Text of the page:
Study Shows Heart Failure Patients Have an Increased Risk of Cancer

Patients with heart failure (HF) have an increased risk of cancer, and cancer is associated with an increased mortality risk in HF, according to a study published June 25 in the Journal of the American College of Cardiology.

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The study was conducted in Olmsted County, Minn. as part of the Rochester Epidemiology Project, which included a comprehensive population-based data set and longitudinal follow-up, and compared 596 patients with HF and no history of cancer with 596 age- and gender-matched controls without HF or cancer. Over the course of 9,203 person-years of follow-up, the incidence of cancer was 68 percent higher among HF patients than controls [hazard ratio (HR) 1.68; 95 percent CI 1.13-2.50] after adjusting for body mass index, smoking and comorbidities. Incident cancer was associated with a substantially increased risk of death among those with HF (HR 1.56; 95 percent CI 1.22-1.99) after adjusting for age, gender, Charlson comorbidity index and other factors.

The authors suggest several possible explanations for the increased risk of cancer in HF patients, including side effects of cardiovascular treatments, or stress from illness or other mechanisms associated with the physiology of HF such as inflammation.

"The increased incidence of cancer among HF patients who already have an excess mortality underscores the importance of cancer surveillance in this population," they conclude. "These findings also illustrate the importance of multi-morbidity among patients living with chronic diseases and support the concept of providing holistic rather than disease-based care."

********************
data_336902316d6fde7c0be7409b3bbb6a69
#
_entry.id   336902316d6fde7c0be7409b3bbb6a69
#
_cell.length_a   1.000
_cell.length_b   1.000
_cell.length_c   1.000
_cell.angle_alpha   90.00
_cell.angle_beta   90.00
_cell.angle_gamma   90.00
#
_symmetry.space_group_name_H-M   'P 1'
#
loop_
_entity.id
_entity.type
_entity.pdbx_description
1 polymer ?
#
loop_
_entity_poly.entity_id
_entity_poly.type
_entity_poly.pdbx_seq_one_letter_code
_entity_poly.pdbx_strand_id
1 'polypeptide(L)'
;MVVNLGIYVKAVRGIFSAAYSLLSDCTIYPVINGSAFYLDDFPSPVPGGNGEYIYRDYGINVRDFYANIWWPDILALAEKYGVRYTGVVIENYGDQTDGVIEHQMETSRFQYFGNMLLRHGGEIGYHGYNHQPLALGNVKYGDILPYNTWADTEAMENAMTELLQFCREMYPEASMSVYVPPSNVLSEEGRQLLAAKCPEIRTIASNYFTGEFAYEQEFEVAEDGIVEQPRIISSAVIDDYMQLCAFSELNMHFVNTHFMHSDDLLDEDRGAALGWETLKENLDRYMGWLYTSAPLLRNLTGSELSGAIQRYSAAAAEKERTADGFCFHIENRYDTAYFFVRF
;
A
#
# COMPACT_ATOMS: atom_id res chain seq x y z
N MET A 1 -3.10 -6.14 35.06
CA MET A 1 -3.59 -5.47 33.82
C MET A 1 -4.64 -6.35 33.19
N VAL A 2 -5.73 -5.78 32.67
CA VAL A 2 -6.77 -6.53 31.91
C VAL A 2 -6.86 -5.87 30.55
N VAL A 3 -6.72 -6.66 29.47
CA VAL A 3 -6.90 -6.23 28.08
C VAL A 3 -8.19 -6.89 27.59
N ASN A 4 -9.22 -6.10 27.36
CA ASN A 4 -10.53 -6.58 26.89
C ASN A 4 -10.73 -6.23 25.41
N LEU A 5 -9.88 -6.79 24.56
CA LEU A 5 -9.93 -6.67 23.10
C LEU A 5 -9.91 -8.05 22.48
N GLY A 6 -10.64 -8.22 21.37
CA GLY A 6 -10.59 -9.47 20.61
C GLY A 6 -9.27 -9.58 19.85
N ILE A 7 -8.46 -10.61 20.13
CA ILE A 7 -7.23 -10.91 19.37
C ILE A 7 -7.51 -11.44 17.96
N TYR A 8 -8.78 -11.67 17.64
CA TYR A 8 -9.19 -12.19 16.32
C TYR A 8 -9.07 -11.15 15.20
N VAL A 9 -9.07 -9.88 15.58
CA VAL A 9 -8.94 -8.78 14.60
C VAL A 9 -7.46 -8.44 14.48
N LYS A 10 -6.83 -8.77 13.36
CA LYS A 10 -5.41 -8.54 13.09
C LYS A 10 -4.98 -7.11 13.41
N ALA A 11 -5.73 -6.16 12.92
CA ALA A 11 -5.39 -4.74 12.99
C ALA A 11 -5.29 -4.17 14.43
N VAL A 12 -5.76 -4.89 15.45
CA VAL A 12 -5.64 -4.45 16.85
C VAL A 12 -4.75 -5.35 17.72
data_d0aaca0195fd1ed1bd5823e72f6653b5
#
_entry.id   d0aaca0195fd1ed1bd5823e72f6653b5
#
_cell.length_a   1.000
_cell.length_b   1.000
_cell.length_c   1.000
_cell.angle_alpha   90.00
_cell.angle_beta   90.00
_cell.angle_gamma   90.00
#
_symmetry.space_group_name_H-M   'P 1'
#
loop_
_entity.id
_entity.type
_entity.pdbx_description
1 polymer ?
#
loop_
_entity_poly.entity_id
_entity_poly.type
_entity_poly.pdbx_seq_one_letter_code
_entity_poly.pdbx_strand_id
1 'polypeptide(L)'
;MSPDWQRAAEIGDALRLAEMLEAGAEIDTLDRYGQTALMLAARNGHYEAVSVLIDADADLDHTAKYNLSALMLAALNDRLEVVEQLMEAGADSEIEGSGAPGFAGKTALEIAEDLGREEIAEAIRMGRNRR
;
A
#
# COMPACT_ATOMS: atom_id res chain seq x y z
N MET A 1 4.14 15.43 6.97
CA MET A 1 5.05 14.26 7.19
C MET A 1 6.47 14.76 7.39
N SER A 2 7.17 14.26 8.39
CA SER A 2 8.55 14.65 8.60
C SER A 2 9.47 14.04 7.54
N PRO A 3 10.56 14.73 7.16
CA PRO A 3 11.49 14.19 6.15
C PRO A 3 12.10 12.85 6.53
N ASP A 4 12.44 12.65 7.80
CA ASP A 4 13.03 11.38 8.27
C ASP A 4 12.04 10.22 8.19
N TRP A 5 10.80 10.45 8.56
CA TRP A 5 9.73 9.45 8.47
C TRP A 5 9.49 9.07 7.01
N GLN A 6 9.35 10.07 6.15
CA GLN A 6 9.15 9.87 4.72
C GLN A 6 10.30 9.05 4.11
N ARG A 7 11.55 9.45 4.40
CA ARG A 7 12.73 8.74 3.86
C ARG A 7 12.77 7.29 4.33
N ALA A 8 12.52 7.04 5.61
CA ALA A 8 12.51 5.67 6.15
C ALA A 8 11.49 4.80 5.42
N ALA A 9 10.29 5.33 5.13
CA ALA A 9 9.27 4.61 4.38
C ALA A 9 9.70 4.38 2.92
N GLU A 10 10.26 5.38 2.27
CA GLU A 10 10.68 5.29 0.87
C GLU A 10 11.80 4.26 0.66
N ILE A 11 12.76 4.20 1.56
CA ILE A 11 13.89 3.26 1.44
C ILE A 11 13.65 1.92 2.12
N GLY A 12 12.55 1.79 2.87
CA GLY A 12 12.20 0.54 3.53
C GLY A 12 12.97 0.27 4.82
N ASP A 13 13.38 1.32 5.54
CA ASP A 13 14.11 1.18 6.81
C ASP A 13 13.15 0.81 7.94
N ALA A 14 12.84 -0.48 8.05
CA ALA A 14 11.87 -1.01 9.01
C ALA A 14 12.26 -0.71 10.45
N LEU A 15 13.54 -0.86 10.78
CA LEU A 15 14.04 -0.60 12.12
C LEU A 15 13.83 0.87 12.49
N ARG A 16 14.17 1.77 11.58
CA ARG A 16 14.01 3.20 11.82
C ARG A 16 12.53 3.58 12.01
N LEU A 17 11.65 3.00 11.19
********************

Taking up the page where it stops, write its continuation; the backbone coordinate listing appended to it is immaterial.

However, the authors also stress that more research is needed. "As the finding of an increased risk of cancer in HF is novel, studies will be needed to examine the mechanisms of this association," they add.

In an editorial comment, Anita Deswal, MD, MPH, FACC, and Sukhdeep S. Basra, MD, MPH, note that the findings should be interpreted with caution, and agree that further studies are warranted. "Temporal trends in the incidence of cancer in patients with HF should be investigated as should the effect of cancer surveillance on the diagnosis of cancer as well as the impact of cancer treatment on mortality in patients with HF," they note.

Keywords: Inflammation, Incidence, Risk, Neoplasms, Follow-Up Studies, Body Mass Index, Chronic Disease, Heart Failure, Comorbidity, Smoking, United States

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